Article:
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Number Two for Brains

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Number Two (slang noun):

  1. The right-hand man, the second-in-command.
  2. Fæces.

Number Two for Brains combines both meanings: the first applies to the position, the second to the skull's contents.

In other words, this is when the one who has authority over the others, gets orders from and reports directly to the boss, and has to keep everything running smoothly is a moron.

Usually Played for Laughs and a sure sign that the guy in charge is truly Surrounded by Idiots. Compare Brains and Brawn, where the (possibly) stupid sidekick doesn't hold a position of authority. See also The Dragon, The Lancer, Number Two, The Igor, Pointy-Haired Boss, and Underling with an F in PR. May be The Starscream, but is virtually never Dragon-in-Chief — unless his boss is even more of a dingbat. Very often falls under Dumb Muscle. Overlaps with Vile Villain, Laughable Lackey in cases where the boss is noticeably more serious. Contrast Hypercompetent Sidekick, which often diametrically inverts this trope by being paired up with an inept boss instead. If the bad guy has two subordinates who happen to be idiots, then it's Bumbling Henchmen Duo.


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    Anime & Manga 

    Films — Animation 

    Films — Live-Action 
  • Otis in Superman: The Movie is a plump, bungling sycophant and flunky, whose only noteworthy skill is to make Lex Luthor's criminal genius all the more evident by comparison. He can't even be trusted with the security of their subway hideout: Lex sees someone tailing Otis on hidden camera and mechanically shoves the man in the path of an oncoming train, then berates his henchman, saying it's not the first time he's ignored someone following him. When Luthor reveals a map of his "new" Western Seaboard, he notices Otis has scrawled "OtiƧBURG" — yes, backwards S included — on an empty bit of land in marker, and demands it be removed. Interestingly, while he could more accurately be called a third-in-command behind the more valuable and skilled Eve Teschmacher, Otis is also Lex's direct subordinate because of how small their gang is.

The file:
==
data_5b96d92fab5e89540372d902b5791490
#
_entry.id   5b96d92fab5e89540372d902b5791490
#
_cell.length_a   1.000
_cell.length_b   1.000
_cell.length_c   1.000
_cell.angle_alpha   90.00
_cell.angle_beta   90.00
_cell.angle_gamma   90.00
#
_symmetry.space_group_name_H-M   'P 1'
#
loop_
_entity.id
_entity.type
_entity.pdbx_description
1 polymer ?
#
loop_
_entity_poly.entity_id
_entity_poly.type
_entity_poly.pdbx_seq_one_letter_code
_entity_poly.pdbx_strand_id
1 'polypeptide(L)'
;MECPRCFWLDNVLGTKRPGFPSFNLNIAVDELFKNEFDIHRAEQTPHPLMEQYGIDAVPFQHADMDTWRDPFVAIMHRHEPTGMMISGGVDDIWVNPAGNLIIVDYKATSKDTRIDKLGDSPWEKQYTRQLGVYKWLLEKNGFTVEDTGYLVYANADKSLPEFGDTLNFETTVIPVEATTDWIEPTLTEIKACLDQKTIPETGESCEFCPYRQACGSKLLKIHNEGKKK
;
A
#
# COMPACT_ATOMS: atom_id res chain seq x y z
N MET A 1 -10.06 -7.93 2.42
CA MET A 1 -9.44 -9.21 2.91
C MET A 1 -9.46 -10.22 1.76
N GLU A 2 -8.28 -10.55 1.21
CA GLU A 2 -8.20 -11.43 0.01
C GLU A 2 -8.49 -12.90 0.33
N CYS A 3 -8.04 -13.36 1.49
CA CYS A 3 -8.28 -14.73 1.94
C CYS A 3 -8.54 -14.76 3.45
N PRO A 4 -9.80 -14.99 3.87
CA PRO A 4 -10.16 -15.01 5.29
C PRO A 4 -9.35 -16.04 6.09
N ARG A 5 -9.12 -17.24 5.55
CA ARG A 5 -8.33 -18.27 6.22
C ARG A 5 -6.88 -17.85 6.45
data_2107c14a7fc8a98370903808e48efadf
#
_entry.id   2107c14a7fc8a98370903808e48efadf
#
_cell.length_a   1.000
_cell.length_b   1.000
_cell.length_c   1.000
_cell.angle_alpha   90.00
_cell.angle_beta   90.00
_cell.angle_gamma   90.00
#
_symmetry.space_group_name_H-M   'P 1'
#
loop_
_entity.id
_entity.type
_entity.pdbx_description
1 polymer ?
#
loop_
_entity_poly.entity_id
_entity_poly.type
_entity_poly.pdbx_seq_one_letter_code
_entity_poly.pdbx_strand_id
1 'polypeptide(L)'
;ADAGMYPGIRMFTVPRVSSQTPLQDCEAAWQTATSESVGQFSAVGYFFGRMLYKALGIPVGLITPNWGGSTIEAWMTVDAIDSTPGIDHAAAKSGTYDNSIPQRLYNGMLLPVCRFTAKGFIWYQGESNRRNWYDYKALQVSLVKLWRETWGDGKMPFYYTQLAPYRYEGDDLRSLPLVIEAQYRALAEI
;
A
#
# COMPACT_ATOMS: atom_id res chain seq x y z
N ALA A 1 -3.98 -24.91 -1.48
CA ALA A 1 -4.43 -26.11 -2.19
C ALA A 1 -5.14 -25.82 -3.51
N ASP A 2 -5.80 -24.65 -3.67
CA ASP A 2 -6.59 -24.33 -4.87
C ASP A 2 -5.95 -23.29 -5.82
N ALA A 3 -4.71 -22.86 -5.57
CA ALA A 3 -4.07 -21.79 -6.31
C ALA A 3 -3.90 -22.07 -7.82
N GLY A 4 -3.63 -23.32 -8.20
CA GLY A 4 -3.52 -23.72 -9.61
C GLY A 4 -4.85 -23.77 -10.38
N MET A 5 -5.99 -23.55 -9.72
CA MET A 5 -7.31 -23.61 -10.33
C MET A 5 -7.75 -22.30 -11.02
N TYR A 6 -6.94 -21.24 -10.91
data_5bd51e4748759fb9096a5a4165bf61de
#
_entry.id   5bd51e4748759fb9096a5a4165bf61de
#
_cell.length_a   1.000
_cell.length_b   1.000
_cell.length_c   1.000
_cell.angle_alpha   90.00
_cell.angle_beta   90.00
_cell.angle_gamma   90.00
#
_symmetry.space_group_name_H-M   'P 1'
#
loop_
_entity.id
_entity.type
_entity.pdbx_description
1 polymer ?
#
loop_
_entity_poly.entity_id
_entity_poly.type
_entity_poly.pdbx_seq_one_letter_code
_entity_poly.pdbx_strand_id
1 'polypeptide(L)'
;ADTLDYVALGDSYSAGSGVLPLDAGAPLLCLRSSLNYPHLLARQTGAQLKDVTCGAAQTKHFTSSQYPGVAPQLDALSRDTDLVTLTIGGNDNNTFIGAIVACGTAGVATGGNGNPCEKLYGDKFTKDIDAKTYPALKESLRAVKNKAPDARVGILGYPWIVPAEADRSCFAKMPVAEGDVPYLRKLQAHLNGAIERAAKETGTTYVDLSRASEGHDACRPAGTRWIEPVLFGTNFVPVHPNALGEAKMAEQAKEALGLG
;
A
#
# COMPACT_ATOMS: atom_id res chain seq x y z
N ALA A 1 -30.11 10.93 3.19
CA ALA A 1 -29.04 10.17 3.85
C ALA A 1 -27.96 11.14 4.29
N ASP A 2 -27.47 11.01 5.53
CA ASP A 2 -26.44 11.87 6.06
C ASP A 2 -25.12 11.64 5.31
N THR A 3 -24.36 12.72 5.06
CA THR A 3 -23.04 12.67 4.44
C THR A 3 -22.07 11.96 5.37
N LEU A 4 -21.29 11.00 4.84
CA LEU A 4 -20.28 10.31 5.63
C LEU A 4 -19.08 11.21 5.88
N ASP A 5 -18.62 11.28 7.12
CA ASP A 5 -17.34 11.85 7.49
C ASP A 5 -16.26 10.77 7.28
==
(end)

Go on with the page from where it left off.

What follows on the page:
Luthor: Bye-bye, California; hello, new West Coast — MY West Coast.
    [Otis takes the plastic partition away, showing a reduced California coastline]
    Luthor: Costa del Lex. Luthorville. Marina del Lex. Otisburg...
    [He realizes what he's just said and turns to look at Otis in sheer contempt]
    Luthor: "Otisburg"?
    Otis: [feebly] Miss Teschmacher, she's got her own place...
    Luthor: Otisburg?!
    Otis: [trying to defend himself] It's a little bitty place—!
    Luthor: OTIS-burg?!
    Otis: [sounding close to tears] Okay, I'll just... wipe it off, that's all... just a little town...
    • His tendency to screw up is even acknowledged by Lex in Superman II, and he leaves Otis behind as literal dead weight during the prison escape when their makeshift hot-air balloon can't achieve liftoff. Otis isn't seen or referenced for the rest of the movie, thus affording more screen time to Zod.
  • Hedley Lamarr's flunky, Taggart, and in turn, his flunky, Lyle, in Blazing Saddles.
  • Wendell in Tricky People.
  • Mr Pope from The Eiger Sanction (1975)
    Pope: My superior wants to see you.
    Hemlock: Your superior? Well that doesn't limit the field much, does it?

  • Sergeant Colon of Discworld, in Guards! Guards! Maybe not actively stupid, but certainly not bright and on top of things. He makes a great on-the-streets copper on account of his experience and gut instinct, but is a disaster as Captain in The Fifth Elephant.